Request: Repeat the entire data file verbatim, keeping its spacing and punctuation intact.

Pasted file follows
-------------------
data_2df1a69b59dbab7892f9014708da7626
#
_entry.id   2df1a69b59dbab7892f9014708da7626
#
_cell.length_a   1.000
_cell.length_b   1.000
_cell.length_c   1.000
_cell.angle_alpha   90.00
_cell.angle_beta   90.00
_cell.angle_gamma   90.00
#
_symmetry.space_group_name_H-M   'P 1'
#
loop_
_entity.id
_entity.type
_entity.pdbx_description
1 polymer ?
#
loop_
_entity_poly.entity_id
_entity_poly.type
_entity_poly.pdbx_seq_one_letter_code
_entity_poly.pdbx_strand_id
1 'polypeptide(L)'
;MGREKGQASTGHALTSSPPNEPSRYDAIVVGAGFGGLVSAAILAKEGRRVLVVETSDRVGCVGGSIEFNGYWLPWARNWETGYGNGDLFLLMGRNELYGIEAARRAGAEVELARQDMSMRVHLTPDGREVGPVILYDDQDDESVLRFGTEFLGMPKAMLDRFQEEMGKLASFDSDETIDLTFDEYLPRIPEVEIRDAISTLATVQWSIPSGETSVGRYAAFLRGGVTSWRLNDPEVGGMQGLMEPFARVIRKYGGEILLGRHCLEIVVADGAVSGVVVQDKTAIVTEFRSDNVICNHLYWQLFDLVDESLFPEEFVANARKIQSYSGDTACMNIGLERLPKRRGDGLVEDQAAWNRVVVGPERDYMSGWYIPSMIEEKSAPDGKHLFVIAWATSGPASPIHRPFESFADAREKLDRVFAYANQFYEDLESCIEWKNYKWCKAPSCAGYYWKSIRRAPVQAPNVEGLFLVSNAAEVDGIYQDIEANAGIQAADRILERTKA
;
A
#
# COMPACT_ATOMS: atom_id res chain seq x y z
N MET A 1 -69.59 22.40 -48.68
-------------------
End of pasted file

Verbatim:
data_2df1a69b59dbab7892f9014708da7626
#
_entry.id   2df1a69b59dbab7892f9014708da7626
#
_cell.length_a   1.000
_cell.length_b   1.000
_cell.length_c   1.000
_cell.angle_alpha   90.00
_cell.angle_beta   90.00
_cell.angle_gamma   90.00
#
_symmetry.space_group_name_H-M   'P 1'
#
loop_
_entity.id
_entity.type
_entity.pdbx_description
1 polymer ?
#
loop_
_entity_poly.entity_id
_entity_poly.type
_entity_poly.pdbx_seq_one_letter_code
_entity_poly.pdbx_strand_id
1 'polypeptide(L)'
;MGREKGQASTGHALTSSPPNEPSRYDAIVVGAGFGGLVSAAILAKEGRRVLVVETSDRVGCVGGSIEFNGYWLPWARNWETGYGNGDLFLLMGRNELYGIEAARRAGAEVELARQDMSMRVHLTPDGREVGPVILYDDQDDESVLRFGTEFLGMPKAMLDRFQEEMGKLASFDSDETIDLTFDEYLPRIPEVEIRDAISTLATVQWSIPSGETSVGRYAAFLRGGVTSWRLNDPEVGGMQGLMEPFARVIRKYGGEILLGRHCLEIVVADGAVSGVVVQDKTAIVTEFRSDNVICNHLYWQLFDLVDESLFPEEFVANARKIQSYSGDTACMNIGLERLPKRRGDGLVEDQAAWNRVVVGPERDYMSGWYIPSMIEEKSAPDGKHLFVIAWATSGPASPIHRPFESFADAREKLDRVFAYANQFYEDLESCIEWKNYKWCKAPSCAGYYWKSIRRAPVQAPNVEGLFLVSNAAEVDGIYQDIEANAGIQAADRILERTKA
;
A
#
# COMPACT_ATOMS: atom_id res chain seq x y z
N MET A 1 -69.59 22.40 -48.68